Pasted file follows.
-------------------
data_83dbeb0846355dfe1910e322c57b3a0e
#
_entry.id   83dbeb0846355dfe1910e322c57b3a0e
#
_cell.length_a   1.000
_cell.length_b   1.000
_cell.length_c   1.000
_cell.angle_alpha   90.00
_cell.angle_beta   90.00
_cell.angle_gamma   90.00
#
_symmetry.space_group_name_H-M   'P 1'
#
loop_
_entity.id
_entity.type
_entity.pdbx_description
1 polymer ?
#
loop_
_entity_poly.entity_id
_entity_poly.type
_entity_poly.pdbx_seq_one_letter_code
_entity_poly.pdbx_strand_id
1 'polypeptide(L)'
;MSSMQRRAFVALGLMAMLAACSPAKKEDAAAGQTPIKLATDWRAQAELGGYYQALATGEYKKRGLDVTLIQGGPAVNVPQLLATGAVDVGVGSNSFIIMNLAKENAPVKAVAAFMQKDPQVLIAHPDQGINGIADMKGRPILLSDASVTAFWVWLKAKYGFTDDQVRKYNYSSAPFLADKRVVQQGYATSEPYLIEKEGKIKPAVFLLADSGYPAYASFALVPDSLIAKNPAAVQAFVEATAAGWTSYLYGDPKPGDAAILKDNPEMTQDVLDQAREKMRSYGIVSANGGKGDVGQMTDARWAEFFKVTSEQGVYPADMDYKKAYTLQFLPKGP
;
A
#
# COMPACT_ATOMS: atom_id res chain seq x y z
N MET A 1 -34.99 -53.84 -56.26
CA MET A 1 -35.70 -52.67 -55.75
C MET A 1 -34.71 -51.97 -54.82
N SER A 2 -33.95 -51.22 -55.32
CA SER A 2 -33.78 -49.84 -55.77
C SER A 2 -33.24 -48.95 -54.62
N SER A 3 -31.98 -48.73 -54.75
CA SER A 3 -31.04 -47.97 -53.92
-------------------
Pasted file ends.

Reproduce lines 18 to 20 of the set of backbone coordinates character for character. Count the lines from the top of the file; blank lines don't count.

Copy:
1 polymer ?
#
loop_